Top Three Things to Know About the 2019 Johnson’s Baby Powder Recall

Top Three Things to Know About the 2019 Johnson’s Baby Powder Recall

1: The Recalled, Asbestos-Contaminated Baby Powder May Not Have Been Authentic
2: New, Independent Tests Say J&J Baby Powder Is Asbestos-Free
3: Parents Can Avoid The Issue By Using Cornstarch-Based Baby Powder

Johnson and Johnson (J&J) spent decades defending the safety of their signature baby powder product, but a recent asbestos contamination scare has raised the issue again.

In mid-October, Johnson and Johnson recalled 33,000 bottles of baby powder after a sample tested positive for asbesto, a known carcinogen. Company officials said they were acting out of “an abundance of caution,” despite a number of concerns regarding the validity of the test result.

Given the potential harm associated with asbestos-laced baby powder, we investigated the situation and compiled the most important related information below. These three facts can help consumers understand the forces behind the J&J baby powder recall and how they may need to respond.

1: The Contaminated Baby Powder May Not Have Been Authentic

According to the J&J press release, the contaminated baby powder sample came from a product ordered online. Company officials suggested several ways in which the recalled product lot might not have been contaminated:

  • The tested sample could have been taken from a bottle with a broken safety seal.
  • The tested product may have been counterfeited.
  • The testing sample may not have been taken in a controlled environment, allowing for contamination with asbestos.

J&J chose to recall the entire lot as a precaution, despite their doubts about the test sample’s authenticity.

2: New Tests Say J&J Baby Powder Is Asbestos-Free

After the recall announcement, J&J commissioned its own independent testing of the allegedly contaminated lot. In a press release, company officials revealed test results. The results confirmed the recalled lot did not contain asbestos.

Two separate, independent laboratories conducted the product testing. One laboratory reported a single positive test result. Upon further inspection, the company determined that the particular sample had been contaminated by improper handling. When they re-tested the same sample correctly, it was negative for asbestos.

According to both independent laboratories, 15 separate tests confirm the recalled baby powder does not contain asbestos.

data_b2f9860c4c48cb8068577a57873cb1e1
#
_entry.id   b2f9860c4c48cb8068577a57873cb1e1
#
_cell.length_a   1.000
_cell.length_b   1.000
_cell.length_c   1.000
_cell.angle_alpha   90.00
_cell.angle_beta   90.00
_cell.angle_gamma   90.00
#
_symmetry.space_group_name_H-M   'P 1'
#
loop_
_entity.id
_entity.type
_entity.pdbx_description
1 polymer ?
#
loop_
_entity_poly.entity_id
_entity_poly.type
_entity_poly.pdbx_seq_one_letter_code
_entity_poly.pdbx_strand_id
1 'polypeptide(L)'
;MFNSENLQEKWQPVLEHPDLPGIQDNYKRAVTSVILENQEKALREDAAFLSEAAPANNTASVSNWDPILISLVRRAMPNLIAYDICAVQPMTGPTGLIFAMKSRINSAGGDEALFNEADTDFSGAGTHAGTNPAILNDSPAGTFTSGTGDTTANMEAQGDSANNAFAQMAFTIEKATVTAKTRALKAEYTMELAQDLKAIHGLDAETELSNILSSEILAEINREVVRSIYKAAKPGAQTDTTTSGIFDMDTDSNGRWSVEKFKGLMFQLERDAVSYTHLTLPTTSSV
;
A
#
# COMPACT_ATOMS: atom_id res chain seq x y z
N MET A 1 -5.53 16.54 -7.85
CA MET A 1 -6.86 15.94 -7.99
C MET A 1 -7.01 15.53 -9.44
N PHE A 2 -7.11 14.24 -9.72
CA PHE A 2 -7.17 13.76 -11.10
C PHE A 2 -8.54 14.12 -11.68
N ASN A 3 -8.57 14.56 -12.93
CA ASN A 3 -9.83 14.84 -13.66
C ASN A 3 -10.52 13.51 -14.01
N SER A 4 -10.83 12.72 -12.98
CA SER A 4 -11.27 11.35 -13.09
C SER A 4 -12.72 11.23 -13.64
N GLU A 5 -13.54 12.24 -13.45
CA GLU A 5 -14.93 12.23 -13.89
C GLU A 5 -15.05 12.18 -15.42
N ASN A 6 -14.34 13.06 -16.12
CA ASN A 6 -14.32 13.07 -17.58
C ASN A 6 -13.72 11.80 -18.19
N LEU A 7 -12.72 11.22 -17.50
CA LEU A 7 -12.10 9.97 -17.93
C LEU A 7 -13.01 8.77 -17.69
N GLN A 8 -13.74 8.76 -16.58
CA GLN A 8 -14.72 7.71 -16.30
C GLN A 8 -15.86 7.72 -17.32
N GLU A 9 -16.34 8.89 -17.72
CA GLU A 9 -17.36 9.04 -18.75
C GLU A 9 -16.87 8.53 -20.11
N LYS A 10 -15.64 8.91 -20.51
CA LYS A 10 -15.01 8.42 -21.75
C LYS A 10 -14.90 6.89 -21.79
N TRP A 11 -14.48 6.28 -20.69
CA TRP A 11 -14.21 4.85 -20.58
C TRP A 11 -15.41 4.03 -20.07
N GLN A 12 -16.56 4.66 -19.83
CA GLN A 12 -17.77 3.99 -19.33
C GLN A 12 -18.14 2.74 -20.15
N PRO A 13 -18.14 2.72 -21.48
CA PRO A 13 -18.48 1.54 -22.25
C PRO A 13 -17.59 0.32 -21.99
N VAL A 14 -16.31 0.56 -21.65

3: Parents Can Avoid The Issue By Using Cornstarch-Based Baby Powder

Talc, the main ingredient in Johnson’s Baby Powder, occurs naturally, right alongside asbestos. Johnson & Johnson currently source their talcum powder from mineral deposits that do not contain asbestos. That has not always been the case though.

J&J’s own internal documents indicate they knew about and allowed asbestos in their baby powder for decades. Still, company officials claim their baby powder is and always has been safe.

Given the contradictory information from J&J — and recent contamination scare — consumers may want to steer clear of talcum powder altogether. Consumers can avoid the possibility of asbestos-contaminated baby powder by using cornstarch-based baby powder instead of talcum powder.

Learn how asbestos in talc led thousands of people to sue J&J.
Authored by Katy Moncivais, Ph.D.Medical Editor
Photo of Katy Moncivais, Ph.D.
Katy Moncivais holds a Ph.D. in Biomedical Engineering from The University of Texas at Austin. She’s an experienced Regenerative Medicine Consultant with a demonstrated history of working in the hospital & healthcare industry. Skilled in adult stem cells, medical devices, biomechanics, bacterial and mammalian cell culture, and regenerative medicine, she provides guidance on an array of topics affecting consumers. In her role at ConsumerSafety.org, Dr. Moncivais works alongside the writing and research staff to help deliver fact-based news stories to consumers. Her unique professional history alongside her rigorous educational background allows her to contribute to a variety of consumer-focused topics with a fresh perspective. In addition, Dr. Moncivais reviews portions of medically driven content to ensure scientific accuracy.
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